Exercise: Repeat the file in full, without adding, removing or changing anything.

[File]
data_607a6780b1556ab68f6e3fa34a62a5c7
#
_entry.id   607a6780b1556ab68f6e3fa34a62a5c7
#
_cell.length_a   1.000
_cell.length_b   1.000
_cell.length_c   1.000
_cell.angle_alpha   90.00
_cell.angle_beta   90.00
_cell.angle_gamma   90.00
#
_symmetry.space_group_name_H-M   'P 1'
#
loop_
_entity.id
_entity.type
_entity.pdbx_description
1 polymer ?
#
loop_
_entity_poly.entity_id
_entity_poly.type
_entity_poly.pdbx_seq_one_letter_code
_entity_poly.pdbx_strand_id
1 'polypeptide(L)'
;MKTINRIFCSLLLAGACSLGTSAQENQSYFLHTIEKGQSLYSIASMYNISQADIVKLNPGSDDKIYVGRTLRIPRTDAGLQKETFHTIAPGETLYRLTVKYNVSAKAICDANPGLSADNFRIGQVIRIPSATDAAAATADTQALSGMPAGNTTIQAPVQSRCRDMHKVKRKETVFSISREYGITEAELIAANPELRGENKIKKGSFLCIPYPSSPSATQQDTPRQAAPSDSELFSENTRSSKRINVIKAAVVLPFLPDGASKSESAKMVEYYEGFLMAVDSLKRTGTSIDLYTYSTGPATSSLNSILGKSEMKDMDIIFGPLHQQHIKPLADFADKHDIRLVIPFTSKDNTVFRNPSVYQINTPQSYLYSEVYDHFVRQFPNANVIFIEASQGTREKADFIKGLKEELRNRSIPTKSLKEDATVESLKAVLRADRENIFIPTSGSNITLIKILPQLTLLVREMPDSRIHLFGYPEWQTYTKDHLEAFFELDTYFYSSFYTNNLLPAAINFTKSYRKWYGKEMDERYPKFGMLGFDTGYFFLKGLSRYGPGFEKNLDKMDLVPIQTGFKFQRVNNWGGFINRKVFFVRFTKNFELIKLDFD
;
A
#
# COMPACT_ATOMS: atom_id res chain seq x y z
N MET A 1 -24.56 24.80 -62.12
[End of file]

data_607a6780b1556ab68f6e3fa34a62a5c7
#
_entry.id   607a6780b1556ab68f6e3fa34a62a5c7
#
_cell.length_a   1.000
_cell.length_b   1.000
_cell.length_c   1.000
_cell.angle_alpha   90.00
_cell.angle_beta   90.00
_cell.angle_gamma   90.00
#
_symmetry.space_group_name_H-M   'P 1'
#
loop_
_entity.id
_entity.type
_entity.pdbx_description
1 polymer ?
#
loop_
_entity_poly.entity_id
_entity_poly.type
_entity_poly.pdbx_seq_one_letter_code
_entity_poly.pdbx_strand_id
1 'polypeptide(L)'
;MKTINRIFCSLLLAGACSLGTSAQENQSYFLHTIEKGQSLYSIASMYNISQADIVKLNPGSDDKIYVGRTLRIPRTDAGLQKETFHTIAPGETLYRLTVKYNVSAKAICDANPGLSADNFRIGQVIRIPSATDAAAATADTQALSGMPAGNTTIQAPVQSRCRDMHKVKRKETVFSISREYGITEAELIAANPELRGENKIKKGSFLCIPYPSSPSATQQDTPRQAAPSDSELFSENTRSSKRINVIKAAVVLPFLPDGASKSESAKMVEYYEGFLMAVDSLKRTGTSIDLYTYSTGPATSSLNSILGKSEMKDMDIIFGPLHQQHIKPLADFADKHDIRLVIPFTSKDNTVFRNPSVYQINTPQSYLYSEVYDHFVRQFPNANVIFIEASQGTREKADFIKGLKEELRNRSIPTKSLKEDATVESLKAVLRADRENIFIPTSGSNITLIKILPQLTLLVREMPDSRIHLFGYPEWQTYTKDHLEAFFELDTYFYSSFYTNNLLPAAINFTKSYRKWYGKEMDERYPKFGMLGFDTGYFFLKGLSRYGPGFEKNLDKMDLVPIQTGFKFQRVNNWGGFINRKVFFVRFTKNFELIKLDFD
;
A
#
# COMPACT_ATOMS: atom_id res chain seq x y z
N MET A 1 -24.56 24.80 -62.12